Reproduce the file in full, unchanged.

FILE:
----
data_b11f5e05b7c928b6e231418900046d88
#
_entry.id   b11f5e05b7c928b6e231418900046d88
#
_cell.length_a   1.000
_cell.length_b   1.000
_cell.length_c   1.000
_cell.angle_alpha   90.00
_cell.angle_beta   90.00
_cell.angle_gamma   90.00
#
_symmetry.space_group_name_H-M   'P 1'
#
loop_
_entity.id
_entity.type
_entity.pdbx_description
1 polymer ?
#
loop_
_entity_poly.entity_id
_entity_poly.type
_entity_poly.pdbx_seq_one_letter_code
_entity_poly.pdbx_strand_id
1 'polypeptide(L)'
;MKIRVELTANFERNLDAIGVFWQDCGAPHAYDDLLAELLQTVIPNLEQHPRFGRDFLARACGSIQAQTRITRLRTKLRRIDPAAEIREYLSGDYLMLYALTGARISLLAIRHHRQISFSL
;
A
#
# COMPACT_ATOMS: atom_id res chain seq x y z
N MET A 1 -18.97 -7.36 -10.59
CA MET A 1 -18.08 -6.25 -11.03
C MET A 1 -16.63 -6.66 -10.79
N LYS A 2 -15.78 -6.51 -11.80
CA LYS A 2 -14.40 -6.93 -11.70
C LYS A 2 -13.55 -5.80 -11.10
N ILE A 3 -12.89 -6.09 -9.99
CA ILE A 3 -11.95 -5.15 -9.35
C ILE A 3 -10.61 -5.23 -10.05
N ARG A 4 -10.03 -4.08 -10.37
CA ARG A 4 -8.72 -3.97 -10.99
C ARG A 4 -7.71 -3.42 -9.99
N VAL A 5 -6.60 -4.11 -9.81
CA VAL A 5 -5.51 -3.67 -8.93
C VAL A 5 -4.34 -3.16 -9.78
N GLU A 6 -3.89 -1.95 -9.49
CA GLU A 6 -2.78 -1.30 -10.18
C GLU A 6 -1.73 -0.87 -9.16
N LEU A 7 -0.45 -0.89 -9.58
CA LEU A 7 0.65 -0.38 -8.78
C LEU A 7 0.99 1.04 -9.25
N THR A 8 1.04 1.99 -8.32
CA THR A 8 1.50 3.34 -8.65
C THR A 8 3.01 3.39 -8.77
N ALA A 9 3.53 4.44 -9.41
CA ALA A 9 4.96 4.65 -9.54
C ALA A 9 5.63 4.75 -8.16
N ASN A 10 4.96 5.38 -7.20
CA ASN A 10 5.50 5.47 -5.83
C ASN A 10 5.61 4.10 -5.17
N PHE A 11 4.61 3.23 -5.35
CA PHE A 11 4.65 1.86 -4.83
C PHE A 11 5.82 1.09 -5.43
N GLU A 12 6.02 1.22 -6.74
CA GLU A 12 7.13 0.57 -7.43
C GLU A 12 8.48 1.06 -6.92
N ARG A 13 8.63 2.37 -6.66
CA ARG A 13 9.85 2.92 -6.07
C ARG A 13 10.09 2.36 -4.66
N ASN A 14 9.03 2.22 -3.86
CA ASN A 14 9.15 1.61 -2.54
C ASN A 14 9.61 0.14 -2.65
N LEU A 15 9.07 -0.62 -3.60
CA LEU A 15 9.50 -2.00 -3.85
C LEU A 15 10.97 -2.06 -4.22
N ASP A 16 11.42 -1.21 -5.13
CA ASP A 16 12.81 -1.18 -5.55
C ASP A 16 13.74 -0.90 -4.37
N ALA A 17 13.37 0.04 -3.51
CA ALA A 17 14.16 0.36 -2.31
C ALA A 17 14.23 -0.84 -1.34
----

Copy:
data_b11f5e05b7c928b6e231418900046d88
#
_entry.id   b11f5e05b7c928b6e231418900046d88
#
_cell.length_a   1.000
_cell.length_b   1.000
_cell.length_c   1.000
_cell.angle_alpha   90.00
_cell.angle_beta   90.00
_cell.angle_gamma   90.00
#
_symmetry.space_group_name_H-M   'P 1'
#
loop_
_entity.id
_entity.type
_entity.pdbx_description
1 polymer ?
#
loop_
_entity_poly.entity_id
_entity_poly.type
_entity_poly.pdbx_seq_one_letter_code
_entity_poly.pdbx_strand_id
1 'polypeptide(L)'
;MKIRVELTANFERNLDAIGVFWQDCGAPHAYDDLLAELLQTVIPNLEQHPRFGRDFLARACGSIQAQTRITRLRTKLRRIDPAAEIREYLSGDYLMLYALTGARISLLAIRHHRQISFSL
;
A
#
# COMPACT_ATOMS: atom_id res chain seq x y z
N MET A 1 -18.97 -7.36 -10.59
CA MET A 1 -18.08 -6.25 -11.03
C MET A 1 -16.63 -6.66 -10.79
N LYS A 2 -15.78 -6.51 -11.80
CA LYS A 2 -14.40 -6.93 -11.70
C LYS A 2 -13.55 -5.80 -11.10
N ILE A 3 -12.89 -6.09 -9.99
CA ILE A 3 -11.95 -5.15 -9.35
C ILE A 3 -10.61 -5.23 -10.05
N ARG A 4 -10.03 -4.08 -10.37
CA ARG A 4 -8.72 -3.97 -10.99
C ARG A 4 -7.71 -3.42 -9.99
N VAL A 5 -6.60 -4.11 -9.81
CA VAL A 5 -5.51 -3.67 -8.93
C VAL A 5 -4.34 -3.16 -9.78
N GLU A 6 -3.89 -1.95 -9.49
CA GLU A 6 -2.78 -1.30 -10.18
C GLU A 6 -1.73 -0.87 -9.16
N LEU A 7 -0.45 -0.89 -9.58
CA LEU A 7 0.65 -0.38 -8.78
C LEU A 7 0.99 1.04 -9.25
N THR A 8 1.04 1.99 -8.32
CA THR A 8 1.50 3.34 -8.65
C THR A 8 3.01 3.39 -8.77
N ALA A 9 3.53 4.44 -9.41
CA ALA A 9 4.96 4.65 -9.54
C ALA A 9 5.63 4.75 -8.16
N ASN A 10 4.96 5.38 -7.20
CA ASN A 10 5.50 5.47 -5.83
C ASN A 10 5.61 4.10 -5.17
N PHE A 11 4.61 3.23 -5.35
CA PHE A 11 4.65 1.86 -4.83
C PHE A 11 5.82 1.09 -5.43
N GLU A 12 6.02 1.22 -6.74
CA GLU A 12 7.13 0.57 -7.43
C GLU A 12 8.48 1.06 -6.92
N ARG A 13 8.63 2.37 -6.66
CA ARG A 13 9.85 2.92 -6.07
C ARG A 13 10.09 2.36 -4.66
N ASN A 14 9.03 2.22 -3.86
CA ASN A 14 9.15 1.61 -2.54
C ASN A 14 9.61 0.14 -2.65
N LEU A 15 9.07 -0.62 -3.60
CA LEU A 15 9.50 -2.00 -3.85
C LEU A 15 10.97 -2.06 -4.22
N ASP A 16 11.42 -1.21 -5.13
CA ASP A 16 12.81 -1.18 -5.55
C ASP A 16 13.74 -0.90 -4.37
N ALA A 17 13.37 0.04 -3.51
CA ALA A 17 14.16 0.36 -2.31
C ALA A 17 14.23 -0.84 -1.34